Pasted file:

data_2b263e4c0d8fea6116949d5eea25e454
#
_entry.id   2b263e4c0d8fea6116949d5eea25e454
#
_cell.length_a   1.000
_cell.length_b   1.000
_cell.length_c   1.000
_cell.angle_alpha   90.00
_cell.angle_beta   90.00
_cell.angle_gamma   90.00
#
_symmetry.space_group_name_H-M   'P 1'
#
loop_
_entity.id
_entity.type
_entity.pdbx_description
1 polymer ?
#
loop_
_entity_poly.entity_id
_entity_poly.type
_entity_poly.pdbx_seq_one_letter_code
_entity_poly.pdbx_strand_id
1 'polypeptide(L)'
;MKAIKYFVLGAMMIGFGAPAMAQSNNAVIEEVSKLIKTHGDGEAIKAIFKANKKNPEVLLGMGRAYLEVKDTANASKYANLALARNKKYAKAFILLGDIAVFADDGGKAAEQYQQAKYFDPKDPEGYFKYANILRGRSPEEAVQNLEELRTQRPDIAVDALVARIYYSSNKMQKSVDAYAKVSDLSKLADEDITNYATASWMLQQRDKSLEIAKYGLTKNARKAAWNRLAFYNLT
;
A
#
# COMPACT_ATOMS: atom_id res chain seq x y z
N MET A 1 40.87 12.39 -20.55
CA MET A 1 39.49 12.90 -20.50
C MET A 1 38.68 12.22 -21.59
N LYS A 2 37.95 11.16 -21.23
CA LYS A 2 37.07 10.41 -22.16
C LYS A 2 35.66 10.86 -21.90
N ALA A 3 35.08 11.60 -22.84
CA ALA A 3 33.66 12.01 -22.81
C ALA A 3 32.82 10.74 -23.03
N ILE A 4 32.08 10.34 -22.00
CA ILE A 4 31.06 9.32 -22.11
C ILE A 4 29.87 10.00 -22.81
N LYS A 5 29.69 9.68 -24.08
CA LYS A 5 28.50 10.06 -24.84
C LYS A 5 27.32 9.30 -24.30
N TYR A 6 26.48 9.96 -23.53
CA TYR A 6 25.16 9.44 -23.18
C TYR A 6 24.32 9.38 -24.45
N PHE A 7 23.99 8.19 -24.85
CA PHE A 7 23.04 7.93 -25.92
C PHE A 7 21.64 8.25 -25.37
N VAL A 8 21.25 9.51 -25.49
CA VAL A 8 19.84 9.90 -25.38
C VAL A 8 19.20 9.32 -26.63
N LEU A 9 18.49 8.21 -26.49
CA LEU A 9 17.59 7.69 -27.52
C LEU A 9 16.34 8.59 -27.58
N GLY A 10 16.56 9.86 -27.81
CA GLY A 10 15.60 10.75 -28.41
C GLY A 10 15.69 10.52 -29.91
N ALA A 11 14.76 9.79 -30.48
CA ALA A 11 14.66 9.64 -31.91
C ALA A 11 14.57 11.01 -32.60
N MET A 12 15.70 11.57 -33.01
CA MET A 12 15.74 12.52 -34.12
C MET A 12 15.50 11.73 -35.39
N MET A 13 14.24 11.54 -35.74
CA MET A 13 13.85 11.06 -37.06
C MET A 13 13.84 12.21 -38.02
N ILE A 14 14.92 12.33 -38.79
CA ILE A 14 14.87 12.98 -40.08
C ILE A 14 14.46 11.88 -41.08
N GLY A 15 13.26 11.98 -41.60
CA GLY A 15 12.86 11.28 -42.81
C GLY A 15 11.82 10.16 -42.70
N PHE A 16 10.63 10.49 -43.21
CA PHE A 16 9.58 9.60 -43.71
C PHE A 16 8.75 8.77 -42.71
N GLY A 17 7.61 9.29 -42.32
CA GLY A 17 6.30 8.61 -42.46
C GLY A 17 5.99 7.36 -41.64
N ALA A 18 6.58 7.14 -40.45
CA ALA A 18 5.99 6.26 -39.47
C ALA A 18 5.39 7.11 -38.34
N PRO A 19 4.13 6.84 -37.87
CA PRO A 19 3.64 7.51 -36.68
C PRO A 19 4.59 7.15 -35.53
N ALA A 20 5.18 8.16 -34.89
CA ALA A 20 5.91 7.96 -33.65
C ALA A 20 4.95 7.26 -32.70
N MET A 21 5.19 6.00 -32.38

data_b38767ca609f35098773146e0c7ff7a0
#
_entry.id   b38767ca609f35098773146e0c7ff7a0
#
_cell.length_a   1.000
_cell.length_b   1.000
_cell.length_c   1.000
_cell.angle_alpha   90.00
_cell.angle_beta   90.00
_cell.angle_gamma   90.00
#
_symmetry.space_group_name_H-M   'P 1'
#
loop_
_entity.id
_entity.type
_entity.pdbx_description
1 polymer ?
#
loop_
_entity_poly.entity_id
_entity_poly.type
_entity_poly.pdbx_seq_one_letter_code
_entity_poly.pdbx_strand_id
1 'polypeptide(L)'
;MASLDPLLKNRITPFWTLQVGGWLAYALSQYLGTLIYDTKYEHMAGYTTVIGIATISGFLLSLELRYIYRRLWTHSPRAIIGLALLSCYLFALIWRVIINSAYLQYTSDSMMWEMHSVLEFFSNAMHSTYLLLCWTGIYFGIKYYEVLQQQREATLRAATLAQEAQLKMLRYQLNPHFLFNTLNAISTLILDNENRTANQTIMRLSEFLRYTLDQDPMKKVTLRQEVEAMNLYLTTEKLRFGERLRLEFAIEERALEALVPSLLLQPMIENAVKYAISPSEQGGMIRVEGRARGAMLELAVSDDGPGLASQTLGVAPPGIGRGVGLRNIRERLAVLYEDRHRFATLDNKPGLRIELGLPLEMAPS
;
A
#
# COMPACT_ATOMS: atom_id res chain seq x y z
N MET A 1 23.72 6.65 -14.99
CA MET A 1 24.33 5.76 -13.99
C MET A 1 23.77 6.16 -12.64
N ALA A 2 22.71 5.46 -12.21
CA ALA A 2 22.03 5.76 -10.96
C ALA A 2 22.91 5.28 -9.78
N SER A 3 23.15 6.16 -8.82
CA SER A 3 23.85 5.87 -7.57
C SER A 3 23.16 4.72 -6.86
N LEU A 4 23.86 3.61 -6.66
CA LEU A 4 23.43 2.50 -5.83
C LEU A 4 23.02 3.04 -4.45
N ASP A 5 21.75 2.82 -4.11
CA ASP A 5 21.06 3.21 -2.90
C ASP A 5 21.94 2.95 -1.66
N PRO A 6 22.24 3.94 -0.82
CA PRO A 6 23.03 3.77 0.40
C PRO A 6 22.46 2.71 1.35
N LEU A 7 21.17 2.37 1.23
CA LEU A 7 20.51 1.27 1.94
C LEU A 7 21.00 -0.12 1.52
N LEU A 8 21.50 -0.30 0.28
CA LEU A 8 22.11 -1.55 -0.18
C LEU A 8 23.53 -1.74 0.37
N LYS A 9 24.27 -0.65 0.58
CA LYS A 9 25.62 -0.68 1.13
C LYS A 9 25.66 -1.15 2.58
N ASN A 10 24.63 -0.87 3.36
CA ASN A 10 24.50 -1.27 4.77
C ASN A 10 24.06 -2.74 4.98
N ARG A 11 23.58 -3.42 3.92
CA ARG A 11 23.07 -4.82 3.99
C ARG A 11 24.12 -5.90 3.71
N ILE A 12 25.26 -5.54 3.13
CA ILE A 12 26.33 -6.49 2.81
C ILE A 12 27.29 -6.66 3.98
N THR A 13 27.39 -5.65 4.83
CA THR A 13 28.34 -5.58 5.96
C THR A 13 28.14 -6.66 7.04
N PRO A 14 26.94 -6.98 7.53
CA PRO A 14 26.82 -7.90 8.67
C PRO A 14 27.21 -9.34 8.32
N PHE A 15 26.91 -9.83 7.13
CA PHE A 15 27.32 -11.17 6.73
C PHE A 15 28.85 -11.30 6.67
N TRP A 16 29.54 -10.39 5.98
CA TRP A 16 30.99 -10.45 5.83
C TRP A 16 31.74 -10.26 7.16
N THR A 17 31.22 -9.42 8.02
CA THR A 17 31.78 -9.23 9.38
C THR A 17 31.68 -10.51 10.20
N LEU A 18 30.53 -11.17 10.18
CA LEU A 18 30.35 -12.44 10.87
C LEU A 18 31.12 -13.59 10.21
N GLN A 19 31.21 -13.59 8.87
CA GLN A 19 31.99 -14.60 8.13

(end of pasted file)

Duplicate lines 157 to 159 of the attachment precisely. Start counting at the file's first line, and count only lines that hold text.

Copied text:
C ILE A 12 27.29 -6.66 3.98
N THR A 13 27.39 -5.65 4.83
CA THR A 13 28.34 -5.58 5.96